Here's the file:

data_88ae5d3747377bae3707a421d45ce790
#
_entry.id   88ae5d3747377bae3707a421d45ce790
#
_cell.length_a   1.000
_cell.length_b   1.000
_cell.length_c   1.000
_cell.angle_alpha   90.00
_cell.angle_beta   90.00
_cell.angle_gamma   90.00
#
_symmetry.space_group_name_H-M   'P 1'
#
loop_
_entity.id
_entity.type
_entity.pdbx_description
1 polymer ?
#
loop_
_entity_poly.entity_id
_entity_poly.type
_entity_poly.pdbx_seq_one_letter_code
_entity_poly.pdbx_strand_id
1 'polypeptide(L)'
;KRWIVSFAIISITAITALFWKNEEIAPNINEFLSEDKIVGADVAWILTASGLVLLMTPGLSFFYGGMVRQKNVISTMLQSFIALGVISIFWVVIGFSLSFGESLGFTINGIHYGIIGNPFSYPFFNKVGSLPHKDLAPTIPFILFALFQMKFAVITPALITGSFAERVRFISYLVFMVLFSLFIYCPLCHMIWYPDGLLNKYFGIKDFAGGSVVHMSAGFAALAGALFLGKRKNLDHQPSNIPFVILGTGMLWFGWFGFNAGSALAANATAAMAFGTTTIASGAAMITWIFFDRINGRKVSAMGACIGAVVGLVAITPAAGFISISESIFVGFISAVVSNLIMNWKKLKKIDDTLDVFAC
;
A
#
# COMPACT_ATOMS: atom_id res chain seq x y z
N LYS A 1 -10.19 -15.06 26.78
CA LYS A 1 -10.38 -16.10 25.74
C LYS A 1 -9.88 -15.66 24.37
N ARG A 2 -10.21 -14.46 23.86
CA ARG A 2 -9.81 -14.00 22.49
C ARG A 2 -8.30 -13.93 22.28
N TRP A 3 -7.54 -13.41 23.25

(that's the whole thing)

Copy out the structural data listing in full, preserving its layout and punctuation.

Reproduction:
data_88ae5d3747377bae3707a421d45ce790
#
_entry.id   88ae5d3747377bae3707a421d45ce790
#
_cell.length_a   1.000
_cell.length_b   1.000
_cell.length_c   1.000
_cell.angle_alpha   90.00
_cell.angle_beta   90.00
_cell.angle_gamma   90.00
#
_symmetry.space_group_name_H-M   'P 1'
#
loop_
_entity.id
_entity.type
_entity.pdbx_description
1 polymer ?
#
loop_
_entity_poly.entity_id
_entity_poly.type
_entity_poly.pdbx_seq_one_letter_code
_entity_poly.pdbx_strand_id
1 'polypeptide(L)'
;KRWIVSFAIISITAITALFWKNEEIAPNINEFLSEDKIVGADVAWILTASGLVLLMTPGLSFFYGGMVRQKNVISTMLQSFIALGVISIFWVVIGFSLSFGESLGFTINGIHYGIIGNPFSYPFFNKVGSLPHKDLAPTIPFILFALFQMKFAVITPALITGSFAERVRFISYLVFMVLFSLFIYCPLCHMIWYPDGLLNKYFGIKDFAGGSVVHMSAGFAALAGALFLGKRKNLDHQPSNIPFVILGTGMLWFGWFGFNAGSALAANATAAMAFGTTTIASGAAMITWIFFDRINGRKVSAMGACIGAVVGLVAITPAAGFISISESIFVGFISAVVSNLIMNWKKLKKIDDTLDVFAC
;
A
#
# COMPACT_ATOMS: atom_id res chain seq x y z
N LYS A 1 -10.19 -15.06 26.78
CA LYS A 1 -10.38 -16.10 25.74
C LYS A 1 -9.88 -15.66 24.37
N ARG A 2 -10.21 -14.46 23.86
CA ARG A 2 -9.81 -14.00 22.49
C ARG A 2 -8.30 -13.93 22.28
N TRP A 3 -7.54 -13.41 23.25